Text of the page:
Dr. Peter Vincent Pry

Dr. Peter Vincent Pry is Executive Director of the Task Force on National and Homeland Security, a Congressional Advisory Board dedicated to achieving protection of the United States from electromagnetic pulse (EMP), cyber-attack, mass destruction terrorism and other threats to civilian critical infrastructures on an accelerated basis. Dr. Pry also is Director of the United States Nuclear Strategy Forum, an advisory board to Congress on policies to counter Weapons of Mass Destruction. Dr. Pry served on the staffs of the Congressional Commission on the Strategic Posture of the United States (2008-2009); the Commission on the New Strategic Posture of the United States (2006-2008); and the Commission to Assess the Threat to the United States from EMP Attack (2001-2008).

Dr. Pry served as Professional Staff on the House Armed Services Committee (HASC) of the U.S. Congress, with portfolios in nuclear strategy, WMD, Russia, China, NATO, the Middle East, Intelligence, and Terrorism (1995-2001). While serving on the HASC, Dr. Pry was chief advisor to the Vice Chairman of the HASC and the Vice Chairman of the House Homeland Security Committee, and to the Chairman of the Terrorism Panel. Dr. Pry played a key role: running hearings in Congress that warned terrorists and rogue states could pose an EMP threat, establishing the Congressional EMP Commission, helping the Commission develop plans to protect the United States from EMP.

Dr. Pry was an Intelligence Officer with the Central Intelligence Agency responsible for analyzing Soviet and Russian nuclear strategy, operational plans, military doctrine, threat perceptions, and developing U.S. paradigms for strategic warning (1985-1995). He also served as a Verification Analyst at the U.S. Arms Control and Disarmament Agency responsible for assessing Soviet compliance with strategic and military arms control treaties (1984-1985).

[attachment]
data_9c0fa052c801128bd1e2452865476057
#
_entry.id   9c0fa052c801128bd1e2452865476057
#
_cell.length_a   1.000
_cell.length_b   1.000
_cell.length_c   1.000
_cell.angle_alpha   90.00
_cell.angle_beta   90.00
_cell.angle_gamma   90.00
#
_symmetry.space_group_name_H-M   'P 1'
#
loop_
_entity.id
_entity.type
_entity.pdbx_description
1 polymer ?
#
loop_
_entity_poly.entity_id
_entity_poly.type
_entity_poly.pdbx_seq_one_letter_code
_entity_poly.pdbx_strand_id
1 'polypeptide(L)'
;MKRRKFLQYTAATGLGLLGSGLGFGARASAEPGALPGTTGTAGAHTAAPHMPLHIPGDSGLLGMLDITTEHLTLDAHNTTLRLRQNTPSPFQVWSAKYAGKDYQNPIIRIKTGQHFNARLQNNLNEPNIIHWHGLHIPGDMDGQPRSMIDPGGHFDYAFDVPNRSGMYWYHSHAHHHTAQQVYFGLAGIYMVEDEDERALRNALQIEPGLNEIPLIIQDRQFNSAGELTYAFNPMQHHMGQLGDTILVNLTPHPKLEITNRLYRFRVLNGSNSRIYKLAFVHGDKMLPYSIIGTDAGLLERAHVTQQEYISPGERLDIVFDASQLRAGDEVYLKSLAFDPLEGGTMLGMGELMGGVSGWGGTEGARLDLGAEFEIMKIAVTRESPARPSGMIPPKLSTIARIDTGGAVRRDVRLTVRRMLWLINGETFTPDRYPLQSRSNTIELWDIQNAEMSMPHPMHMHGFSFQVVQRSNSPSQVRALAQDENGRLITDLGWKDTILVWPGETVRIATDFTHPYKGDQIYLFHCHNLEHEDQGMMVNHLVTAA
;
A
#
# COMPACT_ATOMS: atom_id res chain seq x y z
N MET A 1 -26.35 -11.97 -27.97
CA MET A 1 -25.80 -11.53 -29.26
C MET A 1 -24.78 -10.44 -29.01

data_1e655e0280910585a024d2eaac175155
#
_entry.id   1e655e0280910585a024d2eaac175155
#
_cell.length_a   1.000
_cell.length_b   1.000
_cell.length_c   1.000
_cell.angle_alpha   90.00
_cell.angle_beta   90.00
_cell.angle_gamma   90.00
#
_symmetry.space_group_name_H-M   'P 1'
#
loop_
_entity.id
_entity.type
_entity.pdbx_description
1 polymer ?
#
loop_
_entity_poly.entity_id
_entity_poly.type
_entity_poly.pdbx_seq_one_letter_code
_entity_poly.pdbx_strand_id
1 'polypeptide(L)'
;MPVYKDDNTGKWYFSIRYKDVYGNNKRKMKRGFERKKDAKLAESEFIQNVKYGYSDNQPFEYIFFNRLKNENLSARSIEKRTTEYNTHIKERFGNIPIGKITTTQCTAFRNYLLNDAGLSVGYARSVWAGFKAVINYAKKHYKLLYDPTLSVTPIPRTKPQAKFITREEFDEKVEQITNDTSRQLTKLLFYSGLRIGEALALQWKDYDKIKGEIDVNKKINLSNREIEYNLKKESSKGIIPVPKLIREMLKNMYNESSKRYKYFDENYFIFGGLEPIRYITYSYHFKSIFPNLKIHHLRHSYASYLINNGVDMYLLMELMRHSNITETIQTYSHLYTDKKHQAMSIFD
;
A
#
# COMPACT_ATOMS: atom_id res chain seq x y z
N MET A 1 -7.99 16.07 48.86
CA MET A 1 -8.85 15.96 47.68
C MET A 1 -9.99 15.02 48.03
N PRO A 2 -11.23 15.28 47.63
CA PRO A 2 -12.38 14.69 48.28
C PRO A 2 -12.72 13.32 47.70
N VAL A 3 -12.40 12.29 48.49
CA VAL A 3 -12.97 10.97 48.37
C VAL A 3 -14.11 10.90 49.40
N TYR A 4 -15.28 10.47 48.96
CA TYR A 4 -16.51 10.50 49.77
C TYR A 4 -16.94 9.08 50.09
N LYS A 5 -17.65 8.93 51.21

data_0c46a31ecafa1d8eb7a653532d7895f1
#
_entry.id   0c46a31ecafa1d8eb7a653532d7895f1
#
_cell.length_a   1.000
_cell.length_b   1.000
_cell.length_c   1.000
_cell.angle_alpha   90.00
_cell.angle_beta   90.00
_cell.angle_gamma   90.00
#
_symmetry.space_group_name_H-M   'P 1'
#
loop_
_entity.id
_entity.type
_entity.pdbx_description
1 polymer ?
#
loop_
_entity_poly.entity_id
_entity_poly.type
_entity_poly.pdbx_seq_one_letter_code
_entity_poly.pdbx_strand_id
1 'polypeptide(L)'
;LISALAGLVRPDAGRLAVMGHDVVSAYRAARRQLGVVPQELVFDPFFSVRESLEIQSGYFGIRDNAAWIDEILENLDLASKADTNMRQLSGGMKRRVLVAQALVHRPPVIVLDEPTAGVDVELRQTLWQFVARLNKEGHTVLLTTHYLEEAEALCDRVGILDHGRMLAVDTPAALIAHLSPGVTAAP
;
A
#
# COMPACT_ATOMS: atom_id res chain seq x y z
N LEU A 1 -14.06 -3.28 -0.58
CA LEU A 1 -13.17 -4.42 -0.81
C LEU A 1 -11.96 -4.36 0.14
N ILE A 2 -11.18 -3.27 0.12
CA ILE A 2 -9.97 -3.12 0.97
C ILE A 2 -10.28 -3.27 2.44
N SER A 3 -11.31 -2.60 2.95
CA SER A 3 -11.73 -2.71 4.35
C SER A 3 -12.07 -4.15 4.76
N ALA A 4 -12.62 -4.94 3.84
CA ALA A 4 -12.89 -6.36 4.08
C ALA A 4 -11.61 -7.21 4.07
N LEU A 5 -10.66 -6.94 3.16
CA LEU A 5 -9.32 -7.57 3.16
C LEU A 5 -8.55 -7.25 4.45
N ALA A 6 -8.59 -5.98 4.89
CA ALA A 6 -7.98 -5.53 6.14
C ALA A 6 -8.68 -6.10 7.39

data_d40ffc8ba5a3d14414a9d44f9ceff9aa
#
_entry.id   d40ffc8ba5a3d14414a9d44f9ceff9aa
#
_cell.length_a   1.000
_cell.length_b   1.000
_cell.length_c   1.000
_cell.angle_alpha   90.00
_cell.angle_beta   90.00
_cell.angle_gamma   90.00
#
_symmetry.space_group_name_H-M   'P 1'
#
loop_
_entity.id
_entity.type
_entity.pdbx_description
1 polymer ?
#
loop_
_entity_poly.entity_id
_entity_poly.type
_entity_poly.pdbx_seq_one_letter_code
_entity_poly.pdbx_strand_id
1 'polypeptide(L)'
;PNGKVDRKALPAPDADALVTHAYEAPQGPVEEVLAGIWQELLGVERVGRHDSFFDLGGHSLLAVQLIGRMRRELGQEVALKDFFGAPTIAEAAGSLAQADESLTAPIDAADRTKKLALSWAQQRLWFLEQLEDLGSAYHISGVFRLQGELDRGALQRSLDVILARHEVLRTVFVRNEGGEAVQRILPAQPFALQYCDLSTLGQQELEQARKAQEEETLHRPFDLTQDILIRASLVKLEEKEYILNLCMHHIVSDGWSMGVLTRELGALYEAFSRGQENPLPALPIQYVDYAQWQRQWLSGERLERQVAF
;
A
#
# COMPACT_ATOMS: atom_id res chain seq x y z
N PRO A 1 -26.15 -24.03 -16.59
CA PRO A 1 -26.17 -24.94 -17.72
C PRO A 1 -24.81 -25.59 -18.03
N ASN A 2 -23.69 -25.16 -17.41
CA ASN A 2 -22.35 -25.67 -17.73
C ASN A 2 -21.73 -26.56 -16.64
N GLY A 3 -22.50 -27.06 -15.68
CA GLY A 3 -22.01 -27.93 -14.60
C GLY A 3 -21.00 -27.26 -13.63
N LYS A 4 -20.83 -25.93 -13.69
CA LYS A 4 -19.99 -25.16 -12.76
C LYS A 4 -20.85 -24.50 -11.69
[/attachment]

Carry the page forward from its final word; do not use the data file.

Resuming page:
Dr. Pry has written numerous books on national security issues, including Apocalypse Unknown: The Struggle to Protect America from an Electromagnetic Pulse Catastrophe; Electric Armageddon: Civil-Military Preparedness for an Electromagnetic Pulse Catastrophe; War Scare: Russia and America on the Nuclear Brink; Nuclear Wars: Exchanges and Outcomes; The Strategic Nuclear Balance: And Why It Matters; and Israel’s Nuclear Arsenal. Dr. Pry often appears on TV and radio as an expert on national security issues. The BBC made his book War Scare into a two-hour TV documentary Soviet War Scare 1983 and his book Electric Armageddon was the basis for another TV documentary Electronic Armageddon made by the National Geographic.



Ambassador Henry F. Cooper

Ambassador Henry F. (Hank) Cooper is Chairman of the Board of High Frontier, a non-profit, non-partisan educational corporation, formed to examine the potential for defending America against missile attack. Founded by General Daniel O. Graham in the early 1980's, High Frontier played a key role in developing the framework for President Ronald

Reagan's Strategic Defense Initiative (SDI). Under Ambassador Cooper's direction, High Frontier continues to inform the nation of the growing threat of ballistic missiles and of the need for a workable missile defense.

Ambassador Cooper has had a long and distinguished career in service to his country. He was Director of the Strategic Defense Initiative Organization (SDIO) during the Bush administration. Prior to becoming SDIO's first civilian director, he conducted a major independent review of the SDI program and related policy issues for Defense Secretary Dick Cheney, the results of which were instrumental in reversing the SDI funding cuts Congress had mandated in the preceding several years. Previously, he was President Reagan's Chief Negotiator at the Geneva Defense and Space Talks, successfully defending SDI in these negotiations with the now defunct Soviet Union.